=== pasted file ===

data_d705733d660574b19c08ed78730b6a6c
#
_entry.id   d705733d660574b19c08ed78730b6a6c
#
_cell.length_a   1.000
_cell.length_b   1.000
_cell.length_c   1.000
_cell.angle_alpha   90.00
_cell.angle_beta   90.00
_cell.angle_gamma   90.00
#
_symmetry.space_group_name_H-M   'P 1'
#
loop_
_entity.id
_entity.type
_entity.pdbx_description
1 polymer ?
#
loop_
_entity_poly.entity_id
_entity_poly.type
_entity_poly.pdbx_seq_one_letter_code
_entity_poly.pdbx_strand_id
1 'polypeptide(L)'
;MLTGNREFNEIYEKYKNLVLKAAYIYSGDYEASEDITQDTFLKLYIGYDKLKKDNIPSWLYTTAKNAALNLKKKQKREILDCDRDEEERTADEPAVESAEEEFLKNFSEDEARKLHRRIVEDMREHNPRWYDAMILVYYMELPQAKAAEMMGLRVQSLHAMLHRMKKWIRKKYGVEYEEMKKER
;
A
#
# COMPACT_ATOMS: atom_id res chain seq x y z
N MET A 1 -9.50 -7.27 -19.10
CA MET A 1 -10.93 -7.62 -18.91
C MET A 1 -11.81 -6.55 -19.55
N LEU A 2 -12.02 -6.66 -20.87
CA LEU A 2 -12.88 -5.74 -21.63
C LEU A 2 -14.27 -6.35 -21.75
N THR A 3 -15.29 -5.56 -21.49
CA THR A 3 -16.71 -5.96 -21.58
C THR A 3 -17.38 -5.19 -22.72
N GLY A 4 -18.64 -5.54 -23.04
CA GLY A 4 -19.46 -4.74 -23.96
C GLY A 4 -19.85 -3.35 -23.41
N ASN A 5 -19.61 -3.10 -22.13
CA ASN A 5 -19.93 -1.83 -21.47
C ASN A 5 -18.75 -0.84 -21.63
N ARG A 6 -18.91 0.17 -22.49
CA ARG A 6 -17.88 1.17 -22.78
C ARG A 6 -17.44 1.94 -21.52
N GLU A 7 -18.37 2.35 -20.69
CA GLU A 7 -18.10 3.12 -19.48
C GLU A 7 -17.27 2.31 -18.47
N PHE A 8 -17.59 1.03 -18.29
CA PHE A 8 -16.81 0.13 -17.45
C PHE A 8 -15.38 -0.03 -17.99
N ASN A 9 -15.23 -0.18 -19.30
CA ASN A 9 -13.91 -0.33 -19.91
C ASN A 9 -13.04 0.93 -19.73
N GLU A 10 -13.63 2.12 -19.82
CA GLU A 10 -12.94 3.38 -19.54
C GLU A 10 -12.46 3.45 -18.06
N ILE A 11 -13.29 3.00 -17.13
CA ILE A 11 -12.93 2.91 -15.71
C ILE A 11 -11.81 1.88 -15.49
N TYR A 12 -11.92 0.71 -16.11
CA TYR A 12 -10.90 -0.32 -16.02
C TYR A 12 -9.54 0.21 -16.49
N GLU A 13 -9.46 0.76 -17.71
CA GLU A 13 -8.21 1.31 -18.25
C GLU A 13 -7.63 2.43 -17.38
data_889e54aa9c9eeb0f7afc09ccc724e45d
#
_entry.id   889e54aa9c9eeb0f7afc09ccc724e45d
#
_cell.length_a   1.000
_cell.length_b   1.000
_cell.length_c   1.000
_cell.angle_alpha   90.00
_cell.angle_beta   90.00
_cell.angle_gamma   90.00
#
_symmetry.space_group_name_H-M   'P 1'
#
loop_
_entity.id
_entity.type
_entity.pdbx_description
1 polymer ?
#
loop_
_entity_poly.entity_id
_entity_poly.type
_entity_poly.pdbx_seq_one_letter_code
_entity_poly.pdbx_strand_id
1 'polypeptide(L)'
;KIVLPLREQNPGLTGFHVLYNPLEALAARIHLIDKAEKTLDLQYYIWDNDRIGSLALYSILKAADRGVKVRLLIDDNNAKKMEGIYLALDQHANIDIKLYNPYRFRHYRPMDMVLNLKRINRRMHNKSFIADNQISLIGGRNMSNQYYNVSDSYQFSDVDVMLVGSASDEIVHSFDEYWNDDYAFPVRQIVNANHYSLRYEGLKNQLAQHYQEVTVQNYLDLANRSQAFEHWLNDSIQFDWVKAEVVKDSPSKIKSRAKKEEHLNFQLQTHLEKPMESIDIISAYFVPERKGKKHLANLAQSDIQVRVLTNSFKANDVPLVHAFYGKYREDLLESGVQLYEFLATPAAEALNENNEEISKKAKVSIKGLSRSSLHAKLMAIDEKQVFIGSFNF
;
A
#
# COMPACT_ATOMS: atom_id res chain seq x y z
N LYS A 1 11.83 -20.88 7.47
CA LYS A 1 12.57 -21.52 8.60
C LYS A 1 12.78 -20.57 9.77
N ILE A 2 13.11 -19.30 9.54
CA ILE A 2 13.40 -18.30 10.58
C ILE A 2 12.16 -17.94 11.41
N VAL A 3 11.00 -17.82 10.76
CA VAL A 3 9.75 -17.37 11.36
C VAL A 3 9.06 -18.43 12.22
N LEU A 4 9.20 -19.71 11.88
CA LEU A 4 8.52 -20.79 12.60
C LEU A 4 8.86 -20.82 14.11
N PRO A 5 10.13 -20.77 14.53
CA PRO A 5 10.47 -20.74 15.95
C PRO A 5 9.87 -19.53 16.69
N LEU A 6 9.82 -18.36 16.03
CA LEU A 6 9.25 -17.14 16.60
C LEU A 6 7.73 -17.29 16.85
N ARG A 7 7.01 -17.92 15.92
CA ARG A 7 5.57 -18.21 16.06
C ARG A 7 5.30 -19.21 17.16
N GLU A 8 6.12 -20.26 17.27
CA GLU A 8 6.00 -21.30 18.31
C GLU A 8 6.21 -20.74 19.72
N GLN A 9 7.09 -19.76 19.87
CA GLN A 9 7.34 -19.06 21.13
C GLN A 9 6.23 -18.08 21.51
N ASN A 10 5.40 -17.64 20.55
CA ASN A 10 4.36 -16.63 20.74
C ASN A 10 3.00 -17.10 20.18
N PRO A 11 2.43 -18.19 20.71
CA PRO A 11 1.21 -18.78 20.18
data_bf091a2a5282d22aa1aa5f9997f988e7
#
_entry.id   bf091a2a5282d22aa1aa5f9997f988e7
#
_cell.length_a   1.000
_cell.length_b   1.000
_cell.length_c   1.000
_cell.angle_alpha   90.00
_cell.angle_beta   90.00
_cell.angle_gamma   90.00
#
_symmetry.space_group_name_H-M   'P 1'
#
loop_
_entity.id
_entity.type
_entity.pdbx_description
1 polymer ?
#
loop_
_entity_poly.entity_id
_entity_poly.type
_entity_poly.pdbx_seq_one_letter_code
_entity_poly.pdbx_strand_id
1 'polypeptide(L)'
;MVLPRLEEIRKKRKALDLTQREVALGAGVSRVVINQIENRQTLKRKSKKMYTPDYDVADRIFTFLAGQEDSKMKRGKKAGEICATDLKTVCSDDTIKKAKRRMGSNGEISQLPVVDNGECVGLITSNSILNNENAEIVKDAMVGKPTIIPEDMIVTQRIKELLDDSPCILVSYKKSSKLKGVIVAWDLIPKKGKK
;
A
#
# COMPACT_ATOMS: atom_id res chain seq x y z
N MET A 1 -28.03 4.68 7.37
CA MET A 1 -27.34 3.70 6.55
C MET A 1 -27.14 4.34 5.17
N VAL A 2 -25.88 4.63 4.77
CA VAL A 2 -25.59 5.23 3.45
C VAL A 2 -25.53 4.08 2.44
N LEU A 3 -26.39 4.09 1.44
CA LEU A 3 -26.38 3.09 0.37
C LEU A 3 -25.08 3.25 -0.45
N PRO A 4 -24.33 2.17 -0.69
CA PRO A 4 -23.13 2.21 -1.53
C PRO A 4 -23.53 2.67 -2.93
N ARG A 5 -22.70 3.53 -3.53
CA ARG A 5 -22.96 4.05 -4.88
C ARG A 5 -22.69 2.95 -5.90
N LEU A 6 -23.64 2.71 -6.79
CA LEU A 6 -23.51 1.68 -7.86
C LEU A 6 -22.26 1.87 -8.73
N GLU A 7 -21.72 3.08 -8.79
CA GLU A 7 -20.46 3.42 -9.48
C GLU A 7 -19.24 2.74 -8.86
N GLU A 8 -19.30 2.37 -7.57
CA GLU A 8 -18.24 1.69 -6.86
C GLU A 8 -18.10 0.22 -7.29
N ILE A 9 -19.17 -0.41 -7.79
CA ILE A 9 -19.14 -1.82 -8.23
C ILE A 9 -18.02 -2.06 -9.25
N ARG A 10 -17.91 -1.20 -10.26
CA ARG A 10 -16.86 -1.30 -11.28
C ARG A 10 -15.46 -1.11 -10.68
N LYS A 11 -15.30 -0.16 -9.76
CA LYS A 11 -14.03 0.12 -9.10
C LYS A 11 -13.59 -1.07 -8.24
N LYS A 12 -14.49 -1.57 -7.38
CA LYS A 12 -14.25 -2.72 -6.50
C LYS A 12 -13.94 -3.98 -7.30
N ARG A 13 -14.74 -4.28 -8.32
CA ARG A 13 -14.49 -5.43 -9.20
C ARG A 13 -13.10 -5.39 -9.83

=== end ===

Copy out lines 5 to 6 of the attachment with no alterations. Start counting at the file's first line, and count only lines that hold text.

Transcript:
_cell.length_a   1.000
_cell.length_b   1.000